On The Radio – Pace of sea level rise tripled since 1990


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A new study found that sea levels are rising nearly three times faster than in previous centuries. (Chris Dodd/flickr)
Jenna Ladd| June 12, 2017

This week’s On The Radio segment discusses a recent study that found sea levels are rising at a significantly faster rate than in the past. 

Transcript: Scientists, in a new study, have found that the Earth’s oceans are rising nearly three times as quickly as they were throughout most of the 20th century.

This is the Iowa Environmental Focus.

This new finding is one of the strongest indications yet that a much-feared trend of not just sea level rise, but its acceleration, is now underway.

Their paper, published in May’s Proceedings of the National Academy of Sciences, isn’t the first to find that the rate of rising seas is itself increasing — but it finds a bigger rate of increase than in past studies.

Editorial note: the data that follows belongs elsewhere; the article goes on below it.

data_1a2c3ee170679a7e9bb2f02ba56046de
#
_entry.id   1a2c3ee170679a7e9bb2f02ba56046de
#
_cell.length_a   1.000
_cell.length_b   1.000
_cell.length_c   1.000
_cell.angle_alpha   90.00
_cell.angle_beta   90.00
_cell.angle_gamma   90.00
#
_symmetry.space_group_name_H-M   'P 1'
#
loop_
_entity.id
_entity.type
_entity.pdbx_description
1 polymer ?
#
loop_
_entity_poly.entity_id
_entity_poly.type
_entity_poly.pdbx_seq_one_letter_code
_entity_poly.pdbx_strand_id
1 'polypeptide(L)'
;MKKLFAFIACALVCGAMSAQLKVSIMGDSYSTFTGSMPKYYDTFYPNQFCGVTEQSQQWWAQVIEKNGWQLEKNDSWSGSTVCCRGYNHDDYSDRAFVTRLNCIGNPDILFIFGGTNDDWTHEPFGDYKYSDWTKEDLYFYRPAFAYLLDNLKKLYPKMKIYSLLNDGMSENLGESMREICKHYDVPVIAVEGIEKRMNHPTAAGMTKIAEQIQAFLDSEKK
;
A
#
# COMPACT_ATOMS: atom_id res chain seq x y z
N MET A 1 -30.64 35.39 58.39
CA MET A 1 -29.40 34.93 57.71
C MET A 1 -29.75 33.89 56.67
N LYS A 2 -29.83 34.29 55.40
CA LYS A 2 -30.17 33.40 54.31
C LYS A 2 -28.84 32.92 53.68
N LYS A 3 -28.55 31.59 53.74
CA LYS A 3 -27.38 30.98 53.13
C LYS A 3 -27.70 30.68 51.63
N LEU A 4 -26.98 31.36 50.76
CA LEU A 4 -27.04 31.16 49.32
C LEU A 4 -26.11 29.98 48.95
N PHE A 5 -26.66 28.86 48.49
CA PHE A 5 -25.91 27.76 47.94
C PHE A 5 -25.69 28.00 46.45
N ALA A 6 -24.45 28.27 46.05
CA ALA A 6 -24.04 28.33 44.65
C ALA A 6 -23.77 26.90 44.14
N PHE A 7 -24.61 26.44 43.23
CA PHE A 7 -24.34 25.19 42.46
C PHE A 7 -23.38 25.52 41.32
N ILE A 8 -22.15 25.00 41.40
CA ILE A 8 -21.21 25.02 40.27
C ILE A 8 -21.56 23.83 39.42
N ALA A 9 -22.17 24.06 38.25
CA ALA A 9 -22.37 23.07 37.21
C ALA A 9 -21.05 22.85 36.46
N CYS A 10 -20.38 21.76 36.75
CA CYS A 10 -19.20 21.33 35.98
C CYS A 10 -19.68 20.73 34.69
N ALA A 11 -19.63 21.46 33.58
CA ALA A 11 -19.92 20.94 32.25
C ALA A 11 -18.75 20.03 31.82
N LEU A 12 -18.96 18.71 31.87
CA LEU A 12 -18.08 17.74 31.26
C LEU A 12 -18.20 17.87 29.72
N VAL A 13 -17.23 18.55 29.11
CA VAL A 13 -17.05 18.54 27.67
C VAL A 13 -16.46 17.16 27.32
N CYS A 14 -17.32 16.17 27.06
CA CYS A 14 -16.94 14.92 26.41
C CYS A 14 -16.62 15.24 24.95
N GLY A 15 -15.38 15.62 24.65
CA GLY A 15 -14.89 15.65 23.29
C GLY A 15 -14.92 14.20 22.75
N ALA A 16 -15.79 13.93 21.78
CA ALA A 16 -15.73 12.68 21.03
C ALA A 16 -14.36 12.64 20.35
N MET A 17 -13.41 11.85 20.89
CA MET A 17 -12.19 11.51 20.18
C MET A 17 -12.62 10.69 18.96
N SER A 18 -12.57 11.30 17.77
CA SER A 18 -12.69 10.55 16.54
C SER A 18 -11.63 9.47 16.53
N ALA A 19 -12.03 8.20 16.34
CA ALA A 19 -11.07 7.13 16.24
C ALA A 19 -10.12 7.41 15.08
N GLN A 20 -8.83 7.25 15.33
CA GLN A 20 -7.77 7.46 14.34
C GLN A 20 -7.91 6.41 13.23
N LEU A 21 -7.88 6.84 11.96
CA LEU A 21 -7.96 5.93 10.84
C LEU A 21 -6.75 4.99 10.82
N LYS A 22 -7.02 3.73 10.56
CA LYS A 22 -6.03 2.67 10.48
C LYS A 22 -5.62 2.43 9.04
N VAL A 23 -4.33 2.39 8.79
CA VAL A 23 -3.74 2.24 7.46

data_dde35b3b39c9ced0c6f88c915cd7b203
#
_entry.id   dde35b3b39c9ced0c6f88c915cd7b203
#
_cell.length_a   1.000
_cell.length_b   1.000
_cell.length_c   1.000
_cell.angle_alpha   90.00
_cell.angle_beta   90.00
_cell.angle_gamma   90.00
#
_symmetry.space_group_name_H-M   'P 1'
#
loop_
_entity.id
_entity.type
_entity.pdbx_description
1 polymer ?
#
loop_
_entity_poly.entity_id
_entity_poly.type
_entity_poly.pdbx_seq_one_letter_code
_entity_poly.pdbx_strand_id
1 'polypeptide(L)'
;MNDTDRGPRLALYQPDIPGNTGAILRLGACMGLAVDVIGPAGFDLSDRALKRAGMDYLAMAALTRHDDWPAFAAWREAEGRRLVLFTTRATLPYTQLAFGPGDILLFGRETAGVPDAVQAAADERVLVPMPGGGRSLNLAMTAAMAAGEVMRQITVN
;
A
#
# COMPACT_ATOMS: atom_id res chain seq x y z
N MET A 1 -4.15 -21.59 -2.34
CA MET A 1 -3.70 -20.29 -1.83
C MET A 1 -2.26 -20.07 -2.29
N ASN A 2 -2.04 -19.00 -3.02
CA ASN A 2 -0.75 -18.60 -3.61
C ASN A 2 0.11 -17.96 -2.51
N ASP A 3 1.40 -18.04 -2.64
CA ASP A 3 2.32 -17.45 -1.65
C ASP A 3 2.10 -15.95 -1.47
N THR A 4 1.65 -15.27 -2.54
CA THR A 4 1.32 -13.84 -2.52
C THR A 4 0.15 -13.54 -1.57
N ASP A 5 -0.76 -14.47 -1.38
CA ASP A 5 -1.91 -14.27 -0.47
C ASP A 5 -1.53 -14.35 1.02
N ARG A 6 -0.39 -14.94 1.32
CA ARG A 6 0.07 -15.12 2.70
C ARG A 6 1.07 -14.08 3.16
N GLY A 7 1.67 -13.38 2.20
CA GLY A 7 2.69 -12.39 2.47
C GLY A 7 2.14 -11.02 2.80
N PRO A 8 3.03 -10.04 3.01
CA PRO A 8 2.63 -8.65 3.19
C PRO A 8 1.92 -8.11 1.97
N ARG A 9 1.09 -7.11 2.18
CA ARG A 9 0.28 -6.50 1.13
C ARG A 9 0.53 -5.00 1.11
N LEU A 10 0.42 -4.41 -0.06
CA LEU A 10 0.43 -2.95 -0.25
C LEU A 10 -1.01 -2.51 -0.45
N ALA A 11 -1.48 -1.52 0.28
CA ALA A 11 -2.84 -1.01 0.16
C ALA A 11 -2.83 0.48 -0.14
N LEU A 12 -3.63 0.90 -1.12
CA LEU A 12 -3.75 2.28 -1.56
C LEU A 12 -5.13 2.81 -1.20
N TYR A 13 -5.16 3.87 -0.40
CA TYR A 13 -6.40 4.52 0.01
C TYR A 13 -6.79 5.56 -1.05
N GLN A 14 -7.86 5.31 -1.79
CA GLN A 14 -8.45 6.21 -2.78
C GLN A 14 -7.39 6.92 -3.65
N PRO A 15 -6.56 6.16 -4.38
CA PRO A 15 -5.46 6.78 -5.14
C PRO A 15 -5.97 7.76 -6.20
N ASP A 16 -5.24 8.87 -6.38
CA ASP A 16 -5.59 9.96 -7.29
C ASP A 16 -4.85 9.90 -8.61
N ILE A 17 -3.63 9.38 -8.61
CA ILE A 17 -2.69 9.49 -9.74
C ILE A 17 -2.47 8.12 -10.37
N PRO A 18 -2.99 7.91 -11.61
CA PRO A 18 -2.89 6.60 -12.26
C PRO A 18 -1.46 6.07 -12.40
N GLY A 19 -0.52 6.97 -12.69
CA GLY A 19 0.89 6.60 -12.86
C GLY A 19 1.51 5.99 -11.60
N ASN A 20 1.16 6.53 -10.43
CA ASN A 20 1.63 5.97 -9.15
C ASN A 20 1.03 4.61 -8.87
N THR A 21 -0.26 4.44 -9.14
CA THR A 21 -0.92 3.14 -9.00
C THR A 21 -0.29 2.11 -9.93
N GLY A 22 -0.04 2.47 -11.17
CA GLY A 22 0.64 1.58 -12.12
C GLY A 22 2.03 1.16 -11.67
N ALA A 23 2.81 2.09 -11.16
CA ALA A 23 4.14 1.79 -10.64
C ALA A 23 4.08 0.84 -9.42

The new paper concludes that before 1990, oceans were rising at about almost a half an inch per decade. From 1993 through 2012, though, it finds they rose by almost one and a quarter inches per decade.

To learn more about the study, visit iowaenvironmentalfocus.org.

From the UI Center for Global and Regional Environmental Research, I’m Betsy Stone.

IPCC issues 2014 Climate Change Report


Copyright: © Belspo / Nevens
Copyright: © Belspo / Nevens

This year’s climate change report from the Intergovernmental Panel on Climate Change warns that the impacts from climate change are already occurring.

With over 300 authors from 70 countries, this report is a worldwide scientific collaboration. They state that world leaders have a limited time to reduce carbon emissions to avoid disastrous warming.

Major impacts from climate change include sea level rise, large-scale shifts in temperatures that would disrupt human life and natural ecosystems, increased diseases, and decreased or disrupted food production or food quality.

The authors argue that today’s governments are not prepared for the consequences of climate change, and stress how today’s actions determine our future.

View the full report here.

Opinions, reactions, and summaries of the report can be found at The New York Times, USA Today, or The LA Times, among many others.